Babbitt Ranches is believed to have some of the darkest skies in Northern Arizona and soon, scientists expect to have the data to prove it. Astronomer and Northern Arizona University Campus Observatory Director Ed Anderson says preliminary measurements taken at four locations on the ranches – north of Wupatki National Monument, near SP Crater off Highway 89, north of Cedar Ranch camp and near Tin House ranch camp north of the San Francisco Peaks – all reveal extraordinary dark sky quality.
“We’re at ‘excellent’ for all four sites,” he said.
Anderson and Babbitt Ranches President and General Manager Billy Cordasco gathered data in December using a new night sky brightness monitoring system for a project called Eyes on Night Skies (EONS), developed by Dark Sky Partners, LLC, of Flagstaff. The EONS project is designed to address the increasing concern of man-made light in the night sky around the world.
“The EONS project uses light meters similar to exposure meters photographers may have pointed at their subjects years ago,” said astronomer Chris Luginbuhl of Dark Sky Partners. “It points straight up and senses the light that comes from a portion of the sky overhead. It’s not able to distinguish light pollution from starlight and moonlight, but you can determine the natural conditions by knowing the characteristics of the location and by studying how it changes over time. For example, when the Milky Way passes overhead, the measurement goes up.”
Astronomers use a measurement scale where larger numbers correspond to lower or fainter brightness. The International Dark-Sky Association (IDA) rates the quality of starry nights for locations considered for dark sky recognition. “For Dark Sky Reserve status, the numbers at various locations have to be greater than 20. Anything less than 20 is too bright,” said Anderson. “A city sky is less than 18. A bright suburban sky might be 19. A rural sky is nominally about 21. A truly dark site is darker than 21.5. Our preliminary data shows Babbitt Ranches at 21.6.”
Babbitt Ranches is bordered by locations that have received IDA dark sky designations. Flagstaff is the first International Dark Sky City; Flagstaff Area National Monuments – including Sunset Crater Volcano, Walnut Canyon and Wupatki – and Grand Canyon National Park are all recognized IDA International Dark Sky Parks.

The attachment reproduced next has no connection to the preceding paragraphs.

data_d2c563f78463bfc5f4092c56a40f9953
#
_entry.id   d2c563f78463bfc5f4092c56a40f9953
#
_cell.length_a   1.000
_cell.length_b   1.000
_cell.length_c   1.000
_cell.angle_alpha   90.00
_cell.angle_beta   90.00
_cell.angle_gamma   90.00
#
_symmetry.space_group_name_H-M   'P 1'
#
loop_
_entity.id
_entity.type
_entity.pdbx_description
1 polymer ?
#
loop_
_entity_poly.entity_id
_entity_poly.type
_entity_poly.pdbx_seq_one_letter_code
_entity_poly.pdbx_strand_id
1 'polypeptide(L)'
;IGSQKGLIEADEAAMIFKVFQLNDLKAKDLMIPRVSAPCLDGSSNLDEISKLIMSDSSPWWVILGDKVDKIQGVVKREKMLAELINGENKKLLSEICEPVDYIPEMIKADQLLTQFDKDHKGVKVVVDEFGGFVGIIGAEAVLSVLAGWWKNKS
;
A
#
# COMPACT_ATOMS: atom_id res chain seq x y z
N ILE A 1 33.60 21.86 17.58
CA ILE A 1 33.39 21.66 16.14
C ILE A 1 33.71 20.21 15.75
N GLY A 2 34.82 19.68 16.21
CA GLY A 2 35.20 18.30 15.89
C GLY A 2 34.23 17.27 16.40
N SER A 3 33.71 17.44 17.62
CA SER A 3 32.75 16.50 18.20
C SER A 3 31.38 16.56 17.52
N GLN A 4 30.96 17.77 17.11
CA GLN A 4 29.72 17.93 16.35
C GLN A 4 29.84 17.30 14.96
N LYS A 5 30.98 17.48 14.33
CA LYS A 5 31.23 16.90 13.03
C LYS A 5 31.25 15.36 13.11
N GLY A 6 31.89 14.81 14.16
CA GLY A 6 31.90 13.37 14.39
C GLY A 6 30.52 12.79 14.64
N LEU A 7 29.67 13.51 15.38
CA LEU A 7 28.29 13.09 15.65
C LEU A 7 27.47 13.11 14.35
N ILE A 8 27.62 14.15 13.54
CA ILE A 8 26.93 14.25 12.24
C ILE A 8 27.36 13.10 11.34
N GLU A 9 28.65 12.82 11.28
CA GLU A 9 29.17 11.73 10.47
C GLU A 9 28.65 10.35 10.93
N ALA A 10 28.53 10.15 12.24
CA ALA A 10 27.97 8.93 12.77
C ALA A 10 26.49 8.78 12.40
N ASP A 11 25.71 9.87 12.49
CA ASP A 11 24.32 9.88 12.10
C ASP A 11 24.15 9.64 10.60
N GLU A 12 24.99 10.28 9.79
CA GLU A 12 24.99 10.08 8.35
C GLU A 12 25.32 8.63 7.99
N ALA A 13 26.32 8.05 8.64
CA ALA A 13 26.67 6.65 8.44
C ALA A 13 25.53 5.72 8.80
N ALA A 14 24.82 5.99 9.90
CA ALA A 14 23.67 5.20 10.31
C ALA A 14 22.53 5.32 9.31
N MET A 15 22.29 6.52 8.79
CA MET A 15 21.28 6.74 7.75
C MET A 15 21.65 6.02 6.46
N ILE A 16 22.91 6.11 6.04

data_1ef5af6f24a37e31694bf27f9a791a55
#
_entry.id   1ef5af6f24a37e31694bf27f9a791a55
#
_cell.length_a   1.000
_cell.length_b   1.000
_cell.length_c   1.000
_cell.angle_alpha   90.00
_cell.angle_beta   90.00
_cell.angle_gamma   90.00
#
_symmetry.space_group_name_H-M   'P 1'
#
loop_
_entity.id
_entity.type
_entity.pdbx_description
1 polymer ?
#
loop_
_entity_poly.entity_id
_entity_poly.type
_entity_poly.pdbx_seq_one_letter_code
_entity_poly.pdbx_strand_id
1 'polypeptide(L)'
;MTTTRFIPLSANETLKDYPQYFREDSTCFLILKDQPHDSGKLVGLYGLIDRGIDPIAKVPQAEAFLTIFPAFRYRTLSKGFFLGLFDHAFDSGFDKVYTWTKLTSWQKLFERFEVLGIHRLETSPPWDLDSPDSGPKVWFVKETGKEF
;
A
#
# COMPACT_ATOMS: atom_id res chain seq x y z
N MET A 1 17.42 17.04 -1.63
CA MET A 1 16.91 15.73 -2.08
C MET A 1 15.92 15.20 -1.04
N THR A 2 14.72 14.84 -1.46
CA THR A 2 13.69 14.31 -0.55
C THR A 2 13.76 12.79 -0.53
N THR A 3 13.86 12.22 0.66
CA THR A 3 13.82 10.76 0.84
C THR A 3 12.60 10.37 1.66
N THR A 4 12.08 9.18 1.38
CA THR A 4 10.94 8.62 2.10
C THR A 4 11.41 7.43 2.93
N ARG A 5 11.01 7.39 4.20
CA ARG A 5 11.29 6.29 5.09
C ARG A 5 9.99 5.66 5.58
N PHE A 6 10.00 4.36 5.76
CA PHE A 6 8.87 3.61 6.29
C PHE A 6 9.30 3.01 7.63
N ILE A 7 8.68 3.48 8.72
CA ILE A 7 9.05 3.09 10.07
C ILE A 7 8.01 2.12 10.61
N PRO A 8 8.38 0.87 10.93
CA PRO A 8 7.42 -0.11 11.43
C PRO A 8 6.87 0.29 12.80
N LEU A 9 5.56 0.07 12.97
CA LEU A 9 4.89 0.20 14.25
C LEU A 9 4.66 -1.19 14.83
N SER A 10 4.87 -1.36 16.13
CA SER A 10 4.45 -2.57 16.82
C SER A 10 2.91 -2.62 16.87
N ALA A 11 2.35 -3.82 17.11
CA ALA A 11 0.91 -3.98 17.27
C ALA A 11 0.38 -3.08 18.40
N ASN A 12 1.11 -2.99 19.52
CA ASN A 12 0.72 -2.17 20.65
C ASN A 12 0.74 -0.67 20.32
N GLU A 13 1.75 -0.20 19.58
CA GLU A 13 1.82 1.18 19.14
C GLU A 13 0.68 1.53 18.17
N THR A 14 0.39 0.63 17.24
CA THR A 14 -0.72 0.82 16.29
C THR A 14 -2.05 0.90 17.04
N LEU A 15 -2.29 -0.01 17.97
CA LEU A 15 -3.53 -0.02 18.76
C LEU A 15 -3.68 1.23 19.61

In an effort to measure and monitor Northern Arizona’s darkness over time, Babbitt Ranches will be working with Dark Sky Partners and installing battery-operated EONS stations, which will each collect data every five minutes every night, or almost 100,000 measurements every year. NAU, Lowell Observatory and U.S. Geological Survey also are participating in the EONS project. Luginbuhl plans to have seven of the sophisticated light meters operating around the Flagstaff area by the end of 2021.
“We’re looking for long-term trends and how the sky is changing with growth,” said Luginbuhl. “Measurements from nearly pristine areas like Babbitt Ranches and from locations with well-controlled lighting like Flagstaff contribute a lot to the understanding of light pollution and natural variations.”
“Along with the Babbitt Ranches community, we’re thrilled to participate with the EONS project in the collection of information to learn and understand more about our dark skies in Northern Arizona, as well as be thinking forward as to how to maintain and conserve these beautiful night skies for future generations,” said Cordasco.
Luginbuhl and Dark Sky Partners will analyze the EONS data from Babbitt Ranches and elsewhere. FBN
By Bonnie Stevens, FBN